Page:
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Missing in action: Slack lecturers are messing up students’ education

14 November 2022
Reading time: 4 minutes

Students at the College of Education Bama are missing out on learning and getting an education because lecturers can’t be bothered to turn up to teach them.

Years ago the college in Borno State was closed because of the insurgency that has raged in northeast Nigeria for just on 13 years. However, it was reopened in March last year.

A student, Ahmadu Buba, told RNI reporter Aisha Jamal that the low turnout of lecturers and other academics was a major stumbling block in their attempt to get an education and it was messing with their studies.

He said: “When the college reopened about 70% of our lecturers used to turn up for classes but, now, it is the opposite. Some lecturers come in only two or three times in a semester. Some never come to the college at all. We are not happy with what is happening because some of us come from far away to study and these lecturers are messing with our education. It is very discouraging.”

Babagana Zanna Audu, a lecturer in the geography department of the college, said the low turnout of lecturers had started when the learning institution was reopened.

“We used to live in peace but then attacks by insurgents, mainly by Boko Haram [Jamā’at Ahl as-Sunnah lid-Da’way Wa’l-Jihād – JAS] chased us away from our community. Boko Haram members used to attack us, the students and the college. Some of our staff, both academic and non-academic, were killed, some went missing and have not been heard of since then. We still don’t know where they are or if they are still alive. They just disappeared. Because of the attacks, the rest of us who survived relocated to Maiduguri and other places.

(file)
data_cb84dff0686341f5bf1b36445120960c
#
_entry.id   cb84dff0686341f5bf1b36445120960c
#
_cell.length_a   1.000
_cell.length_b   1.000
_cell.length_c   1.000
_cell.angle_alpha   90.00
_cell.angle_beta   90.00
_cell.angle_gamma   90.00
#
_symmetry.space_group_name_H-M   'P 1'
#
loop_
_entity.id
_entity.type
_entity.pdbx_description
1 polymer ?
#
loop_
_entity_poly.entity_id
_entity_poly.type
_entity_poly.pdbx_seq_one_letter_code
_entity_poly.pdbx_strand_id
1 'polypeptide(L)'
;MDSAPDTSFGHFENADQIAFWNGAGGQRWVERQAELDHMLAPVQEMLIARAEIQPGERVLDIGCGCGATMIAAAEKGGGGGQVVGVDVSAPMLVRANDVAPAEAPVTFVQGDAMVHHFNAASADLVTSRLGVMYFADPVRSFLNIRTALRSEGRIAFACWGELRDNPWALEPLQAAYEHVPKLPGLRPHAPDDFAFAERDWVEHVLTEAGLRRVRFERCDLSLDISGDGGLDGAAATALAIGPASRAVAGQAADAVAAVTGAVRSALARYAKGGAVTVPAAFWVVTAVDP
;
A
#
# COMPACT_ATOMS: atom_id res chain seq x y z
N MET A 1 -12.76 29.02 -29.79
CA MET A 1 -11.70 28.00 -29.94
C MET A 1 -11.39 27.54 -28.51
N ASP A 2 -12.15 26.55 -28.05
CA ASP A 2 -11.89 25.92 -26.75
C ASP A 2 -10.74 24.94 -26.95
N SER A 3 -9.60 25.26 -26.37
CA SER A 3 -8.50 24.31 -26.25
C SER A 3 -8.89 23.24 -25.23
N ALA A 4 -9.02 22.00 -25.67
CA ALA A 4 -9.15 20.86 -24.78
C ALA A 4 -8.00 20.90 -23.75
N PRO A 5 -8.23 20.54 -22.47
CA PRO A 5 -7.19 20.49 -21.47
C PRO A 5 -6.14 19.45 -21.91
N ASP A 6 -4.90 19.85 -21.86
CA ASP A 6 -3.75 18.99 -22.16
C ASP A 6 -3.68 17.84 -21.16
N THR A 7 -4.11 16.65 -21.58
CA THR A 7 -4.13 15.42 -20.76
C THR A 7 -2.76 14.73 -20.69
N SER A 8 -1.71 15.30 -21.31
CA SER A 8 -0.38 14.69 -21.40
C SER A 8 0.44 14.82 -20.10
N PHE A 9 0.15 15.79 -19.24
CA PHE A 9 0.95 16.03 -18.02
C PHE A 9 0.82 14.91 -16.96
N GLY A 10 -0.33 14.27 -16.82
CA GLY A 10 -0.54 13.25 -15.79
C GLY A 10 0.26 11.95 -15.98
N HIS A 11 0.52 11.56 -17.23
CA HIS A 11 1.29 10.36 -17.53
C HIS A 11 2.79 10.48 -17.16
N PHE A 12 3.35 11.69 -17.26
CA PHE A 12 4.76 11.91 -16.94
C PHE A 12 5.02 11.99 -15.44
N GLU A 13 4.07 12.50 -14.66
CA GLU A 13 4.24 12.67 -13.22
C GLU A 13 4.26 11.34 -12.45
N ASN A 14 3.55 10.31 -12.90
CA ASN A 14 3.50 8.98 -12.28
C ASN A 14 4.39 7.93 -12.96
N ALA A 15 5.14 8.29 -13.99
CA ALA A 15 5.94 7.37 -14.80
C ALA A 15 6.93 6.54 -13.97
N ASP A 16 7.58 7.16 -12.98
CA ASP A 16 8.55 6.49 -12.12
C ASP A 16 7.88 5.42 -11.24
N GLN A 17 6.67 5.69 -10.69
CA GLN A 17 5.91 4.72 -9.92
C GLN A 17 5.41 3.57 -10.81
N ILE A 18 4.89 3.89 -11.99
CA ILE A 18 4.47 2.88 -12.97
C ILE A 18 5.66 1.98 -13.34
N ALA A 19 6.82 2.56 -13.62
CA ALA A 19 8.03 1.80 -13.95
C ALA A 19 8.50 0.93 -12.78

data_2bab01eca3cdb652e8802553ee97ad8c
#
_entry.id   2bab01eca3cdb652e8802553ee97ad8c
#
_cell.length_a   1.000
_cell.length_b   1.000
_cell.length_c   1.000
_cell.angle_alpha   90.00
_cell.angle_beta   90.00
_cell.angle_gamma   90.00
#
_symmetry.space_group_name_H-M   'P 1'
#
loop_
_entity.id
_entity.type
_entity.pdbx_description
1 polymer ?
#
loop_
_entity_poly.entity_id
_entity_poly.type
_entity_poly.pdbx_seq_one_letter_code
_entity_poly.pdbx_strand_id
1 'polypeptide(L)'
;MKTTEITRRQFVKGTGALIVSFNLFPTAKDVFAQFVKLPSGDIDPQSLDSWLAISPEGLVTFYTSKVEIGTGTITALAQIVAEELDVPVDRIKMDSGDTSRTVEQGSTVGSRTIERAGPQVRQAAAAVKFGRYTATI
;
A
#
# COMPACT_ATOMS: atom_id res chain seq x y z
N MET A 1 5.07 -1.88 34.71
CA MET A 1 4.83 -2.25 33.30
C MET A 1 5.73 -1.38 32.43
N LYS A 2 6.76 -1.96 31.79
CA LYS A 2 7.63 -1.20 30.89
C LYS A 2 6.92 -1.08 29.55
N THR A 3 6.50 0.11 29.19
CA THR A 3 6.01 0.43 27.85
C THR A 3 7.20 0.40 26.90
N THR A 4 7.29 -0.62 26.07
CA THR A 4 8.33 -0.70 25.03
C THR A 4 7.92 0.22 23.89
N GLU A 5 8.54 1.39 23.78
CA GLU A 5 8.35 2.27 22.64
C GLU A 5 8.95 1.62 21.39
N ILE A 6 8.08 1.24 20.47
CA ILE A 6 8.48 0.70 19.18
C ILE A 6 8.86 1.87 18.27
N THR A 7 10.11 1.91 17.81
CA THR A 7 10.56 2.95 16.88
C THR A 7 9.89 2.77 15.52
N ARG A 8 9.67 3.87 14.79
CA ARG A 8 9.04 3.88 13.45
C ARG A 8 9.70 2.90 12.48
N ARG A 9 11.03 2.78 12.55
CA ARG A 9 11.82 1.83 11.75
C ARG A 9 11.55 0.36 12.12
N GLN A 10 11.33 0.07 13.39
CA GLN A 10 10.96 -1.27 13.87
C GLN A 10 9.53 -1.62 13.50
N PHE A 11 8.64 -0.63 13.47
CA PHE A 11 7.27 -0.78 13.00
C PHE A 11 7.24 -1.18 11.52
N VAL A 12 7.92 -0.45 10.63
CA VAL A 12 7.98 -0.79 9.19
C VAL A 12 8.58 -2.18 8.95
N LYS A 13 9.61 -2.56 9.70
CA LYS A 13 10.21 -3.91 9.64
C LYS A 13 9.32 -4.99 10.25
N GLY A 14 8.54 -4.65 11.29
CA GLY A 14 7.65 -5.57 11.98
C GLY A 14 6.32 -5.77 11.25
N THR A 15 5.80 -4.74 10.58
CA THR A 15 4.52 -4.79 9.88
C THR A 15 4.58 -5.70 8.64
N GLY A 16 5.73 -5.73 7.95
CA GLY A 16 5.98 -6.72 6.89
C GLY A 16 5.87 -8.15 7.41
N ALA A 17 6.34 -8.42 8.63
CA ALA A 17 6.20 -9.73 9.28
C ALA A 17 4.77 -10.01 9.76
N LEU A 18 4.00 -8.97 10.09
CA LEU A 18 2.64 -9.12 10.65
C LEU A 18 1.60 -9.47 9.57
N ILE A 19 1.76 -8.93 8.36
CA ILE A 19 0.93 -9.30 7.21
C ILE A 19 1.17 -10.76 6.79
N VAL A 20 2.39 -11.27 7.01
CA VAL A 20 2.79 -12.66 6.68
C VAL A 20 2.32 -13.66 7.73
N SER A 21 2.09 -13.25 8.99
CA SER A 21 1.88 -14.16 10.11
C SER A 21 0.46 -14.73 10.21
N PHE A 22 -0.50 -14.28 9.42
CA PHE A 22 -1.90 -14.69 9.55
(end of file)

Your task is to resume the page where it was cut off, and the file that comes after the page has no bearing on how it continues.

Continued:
“When peace was restored in Bama, the government allowed us to return and continue our work here. We resumed lecturing in March last year. The college is about 6km or 7km out of Bama town. We were grateful to return to our community and our work. But things have not yet returned to normal. We are hoping this will happen soon.”

Audu said some lecturers lived in Bama, while other were based in Maiduguri. They lectured at the college and then returned to the capital city.

Responding to the complaints by students about the “missing” lecturers, Audu said that when the insurgency hit Bama years ago, the students were divided into two. Female students were taken to Maiduguri because of the insecurity. At that time the insurgents used to kidnap female students so, for safety reasons, we moved them to Maiduguri. But as relative peace returned, they moved back to Bama.

“It was a bit like starting from scratch. Many of the lecturers did not return. Some returned but do not always show up for lectures. So, we definitely are short-staffed. And I know that is upsetting for students. But many students also have not returned.

“Since the college reopened some departments have only seven or eight students; the maximum of students for any department is between 17 and 20. It is very disappointing that so few students have returned. I think they might still be afraid something might happen to them because the attacks were rife.”

Audu said the college was not giving up and neither had all the lecturers. The bad turnout of both students and lecturers was disappointing. But, he said, the college was admitting new students, so that was a “good sign”.

“We used to have students from Bama, Adamawa, Askira-Uba, Biu, Hawul, Shani, Gwoza and many places but it’s not the same now. We have challenges and have informed the Borno State education ministry about what is needed, such a more lecturers, laboratory equipment and hostels to accommodate the students.

“The insurgency affected the whole education system in such a manner that many institutions are lacking lecturers as some have retired, some have died, and others have resigned,” said Audu.

“I want college students to know that many other institutions apart from our own are also affected. At present, we are undergoing a staff audit verification process. When that is concluded we will get sufficient academics in all the institutions.

“We need to be patient because we are all working together for the betterment of the education system,” Audu said.


About the author

Aisha Sd Jamal